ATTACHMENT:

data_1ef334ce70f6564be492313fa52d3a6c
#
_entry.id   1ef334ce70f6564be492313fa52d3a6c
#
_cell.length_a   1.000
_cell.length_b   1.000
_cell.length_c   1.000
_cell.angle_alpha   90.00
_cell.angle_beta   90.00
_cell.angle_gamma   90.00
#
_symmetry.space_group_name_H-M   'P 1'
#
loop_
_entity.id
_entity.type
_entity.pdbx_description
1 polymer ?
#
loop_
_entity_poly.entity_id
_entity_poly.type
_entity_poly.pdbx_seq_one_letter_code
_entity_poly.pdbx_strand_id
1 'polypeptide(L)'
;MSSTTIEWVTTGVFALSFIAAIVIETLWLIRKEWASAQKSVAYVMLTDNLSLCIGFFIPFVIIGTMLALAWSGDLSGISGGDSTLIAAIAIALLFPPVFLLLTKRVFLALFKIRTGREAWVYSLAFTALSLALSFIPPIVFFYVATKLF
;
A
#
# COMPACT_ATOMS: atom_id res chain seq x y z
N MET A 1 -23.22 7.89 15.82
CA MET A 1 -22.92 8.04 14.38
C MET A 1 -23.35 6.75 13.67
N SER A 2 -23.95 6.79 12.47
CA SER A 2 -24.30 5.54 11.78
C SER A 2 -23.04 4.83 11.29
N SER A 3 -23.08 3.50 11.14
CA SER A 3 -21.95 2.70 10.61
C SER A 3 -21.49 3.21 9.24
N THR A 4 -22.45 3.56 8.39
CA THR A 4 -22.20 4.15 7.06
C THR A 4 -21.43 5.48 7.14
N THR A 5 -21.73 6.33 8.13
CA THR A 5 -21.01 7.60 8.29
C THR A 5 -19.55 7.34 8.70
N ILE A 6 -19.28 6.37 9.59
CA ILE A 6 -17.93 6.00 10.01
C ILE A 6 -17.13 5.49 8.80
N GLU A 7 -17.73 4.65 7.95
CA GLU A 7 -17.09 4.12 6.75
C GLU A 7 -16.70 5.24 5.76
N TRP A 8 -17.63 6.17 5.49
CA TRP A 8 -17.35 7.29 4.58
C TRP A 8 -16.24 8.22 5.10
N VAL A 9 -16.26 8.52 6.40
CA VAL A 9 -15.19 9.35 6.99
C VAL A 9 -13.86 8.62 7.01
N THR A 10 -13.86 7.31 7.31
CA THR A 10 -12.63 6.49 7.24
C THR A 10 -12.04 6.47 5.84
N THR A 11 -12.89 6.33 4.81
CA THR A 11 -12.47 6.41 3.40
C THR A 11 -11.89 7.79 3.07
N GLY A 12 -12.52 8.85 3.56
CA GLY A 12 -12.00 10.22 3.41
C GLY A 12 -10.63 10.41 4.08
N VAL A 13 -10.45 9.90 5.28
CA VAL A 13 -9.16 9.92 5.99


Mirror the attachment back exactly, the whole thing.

data_1ef334ce70f6564be492313fa52d3a6c
#
_entry.id   1ef334ce70f6564be492313fa52d3a6c
#
_cell.length_a   1.000
_cell.length_b   1.000
_cell.length_c   1.000
_cell.angle_alpha   90.00
_cell.angle_beta   90.00
_cell.angle_gamma   90.00
#
_symmetry.space_group_name_H-M   'P 1'
#
loop_
_entity.id
_entity.type
_entity.pdbx_description
1 polymer ?
#
loop_
_entity_poly.entity_id
_entity_poly.type
_entity_poly.pdbx_seq_one_letter_code
_entity_poly.pdbx_strand_id
1 'polypeptide(L)'
;MSSTTIEWVTTGVFALSFIAAIVIETLWLIRKEWASAQKSVAYVMLTDNLSLCIGFFIPFVIIGTMLALAWSGDLSGISGGDSTLIAAIAIALLFPPVFLLLTKRVFLALFKIRTGREAWVYSLAFTALSLALSFIPPIVFFYVATKLF
;
A
#
# COMPACT_ATOMS: atom_id res chain seq x y z
N MET A 1 -23.22 7.89 15.82
CA MET A 1 -22.92 8.04 14.38
C MET A 1 -23.35 6.75 13.67
N SER A 2 -23.95 6.79 12.47
CA SER A 2 -24.30 5.54 11.78
C SER A 2 -23.04 4.83 11.29
N SER A 3 -23.08 3.50 11.14
CA SER A 3 -21.95 2.70 10.61
C SER A 3 -21.49 3.21 9.24
N THR A 4 -22.45 3.56 8.39
CA THR A 4 -22.20 4.15 7.06
C THR A 4 -21.43 5.48 7.14
N THR A 5 -21.73 6.33 8.13
CA THR A 5 -21.01 7.60 8.29
C THR A 5 -19.55 7.34 8.70
N ILE A 6 -19.28 6.37 9.59
CA ILE A 6 -17.93 6.00 10.01
C ILE A 6 -17.13 5.49 8.80
N GLU A 7 -17.73 4.65 7.95
CA GLU A 7 -17.09 4.12 6.75
C GLU A 7 -16.70 5.24 5.76
N TRP A 8 -17.63 6.17 5.49
CA TRP A 8 -17.35 7.29 4.58
C TRP A 8 -16.24 8.22 5.10
N VAL A 9 -16.26 8.52 6.40
CA VAL A 9 -15.19 9.35 6.99
C VAL A 9 -13.86 8.62 7.01
N THR A 10 -13.86 7.31 7.31
CA THR A 10 -12.63 6.49 7.24
C THR A 10 -12.04 6.47 5.84
N THR A 11 -12.89 6.33 4.81
CA THR A 11 -12.47 6.41 3.40
C THR A 11 -11.89 7.79 3.07
N GLY A 12 -12.52 8.85 3.56
CA GLY A 12 -12.00 10.22 3.41
C GLY A 12 -10.63 10.41 4.08
N VAL A 13 -10.45 9.90 5.28
CA VAL A 13 -9.16 9.92 5.99